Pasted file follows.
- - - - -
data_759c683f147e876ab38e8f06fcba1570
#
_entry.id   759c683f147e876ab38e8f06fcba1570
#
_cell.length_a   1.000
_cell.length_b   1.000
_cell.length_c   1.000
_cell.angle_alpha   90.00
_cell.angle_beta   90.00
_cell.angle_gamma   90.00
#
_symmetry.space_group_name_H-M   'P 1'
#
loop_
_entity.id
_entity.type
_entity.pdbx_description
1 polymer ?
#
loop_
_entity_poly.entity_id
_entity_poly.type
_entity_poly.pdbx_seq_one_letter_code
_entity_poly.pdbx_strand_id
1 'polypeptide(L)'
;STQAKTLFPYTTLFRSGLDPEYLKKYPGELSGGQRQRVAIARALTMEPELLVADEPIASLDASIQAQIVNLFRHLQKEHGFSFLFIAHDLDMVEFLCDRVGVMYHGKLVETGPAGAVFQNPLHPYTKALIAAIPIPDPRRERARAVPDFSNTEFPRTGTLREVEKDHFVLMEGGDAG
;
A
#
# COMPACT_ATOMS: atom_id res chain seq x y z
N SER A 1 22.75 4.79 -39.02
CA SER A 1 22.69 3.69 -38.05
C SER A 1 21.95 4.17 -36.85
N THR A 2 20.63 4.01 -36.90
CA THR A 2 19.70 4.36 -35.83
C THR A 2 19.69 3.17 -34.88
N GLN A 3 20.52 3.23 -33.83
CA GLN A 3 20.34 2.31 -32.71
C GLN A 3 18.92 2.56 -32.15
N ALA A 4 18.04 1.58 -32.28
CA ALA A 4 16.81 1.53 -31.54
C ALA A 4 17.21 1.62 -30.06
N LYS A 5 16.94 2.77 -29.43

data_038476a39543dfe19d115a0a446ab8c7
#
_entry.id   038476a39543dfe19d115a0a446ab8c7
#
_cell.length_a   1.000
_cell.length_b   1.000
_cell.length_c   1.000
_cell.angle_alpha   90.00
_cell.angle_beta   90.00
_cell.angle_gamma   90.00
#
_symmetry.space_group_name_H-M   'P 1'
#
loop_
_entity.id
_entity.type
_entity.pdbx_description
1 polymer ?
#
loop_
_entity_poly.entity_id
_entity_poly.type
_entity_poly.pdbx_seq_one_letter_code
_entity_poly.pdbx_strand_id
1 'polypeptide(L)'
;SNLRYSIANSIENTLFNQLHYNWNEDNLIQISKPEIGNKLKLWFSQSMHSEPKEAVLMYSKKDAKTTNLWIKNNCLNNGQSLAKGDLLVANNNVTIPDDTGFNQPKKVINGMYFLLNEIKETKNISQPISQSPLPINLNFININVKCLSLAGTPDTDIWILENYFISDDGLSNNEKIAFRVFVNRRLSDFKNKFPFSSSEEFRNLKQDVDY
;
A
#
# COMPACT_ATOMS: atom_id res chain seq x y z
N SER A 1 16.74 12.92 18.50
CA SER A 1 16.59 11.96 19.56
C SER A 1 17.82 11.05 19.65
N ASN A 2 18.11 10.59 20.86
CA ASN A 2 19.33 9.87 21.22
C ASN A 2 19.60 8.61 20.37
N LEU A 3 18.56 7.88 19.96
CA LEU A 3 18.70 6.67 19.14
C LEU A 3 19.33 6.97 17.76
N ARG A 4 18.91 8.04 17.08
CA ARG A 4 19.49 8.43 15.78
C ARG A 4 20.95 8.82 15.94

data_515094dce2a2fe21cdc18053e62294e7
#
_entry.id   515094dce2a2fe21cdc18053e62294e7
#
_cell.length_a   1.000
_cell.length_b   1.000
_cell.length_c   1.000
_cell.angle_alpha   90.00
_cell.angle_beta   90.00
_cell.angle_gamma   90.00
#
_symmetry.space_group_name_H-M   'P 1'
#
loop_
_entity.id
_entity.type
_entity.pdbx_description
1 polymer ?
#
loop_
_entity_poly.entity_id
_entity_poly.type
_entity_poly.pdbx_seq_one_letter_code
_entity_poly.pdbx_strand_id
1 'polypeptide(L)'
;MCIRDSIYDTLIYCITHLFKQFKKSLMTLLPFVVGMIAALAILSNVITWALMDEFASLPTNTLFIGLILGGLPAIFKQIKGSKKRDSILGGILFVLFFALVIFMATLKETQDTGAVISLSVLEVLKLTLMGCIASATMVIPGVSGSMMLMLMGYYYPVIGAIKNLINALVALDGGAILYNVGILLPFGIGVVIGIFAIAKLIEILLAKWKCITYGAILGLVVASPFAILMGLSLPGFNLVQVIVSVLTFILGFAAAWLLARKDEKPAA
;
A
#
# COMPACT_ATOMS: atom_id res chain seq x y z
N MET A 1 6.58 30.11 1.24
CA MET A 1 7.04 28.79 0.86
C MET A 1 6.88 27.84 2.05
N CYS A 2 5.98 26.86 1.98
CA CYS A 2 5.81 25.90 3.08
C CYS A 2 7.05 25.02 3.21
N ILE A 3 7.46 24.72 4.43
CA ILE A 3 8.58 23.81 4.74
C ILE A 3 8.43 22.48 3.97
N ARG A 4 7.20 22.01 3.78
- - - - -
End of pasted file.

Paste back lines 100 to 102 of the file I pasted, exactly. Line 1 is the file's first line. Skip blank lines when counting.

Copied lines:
_entity.id
_entity.type
_entity.pdbx_description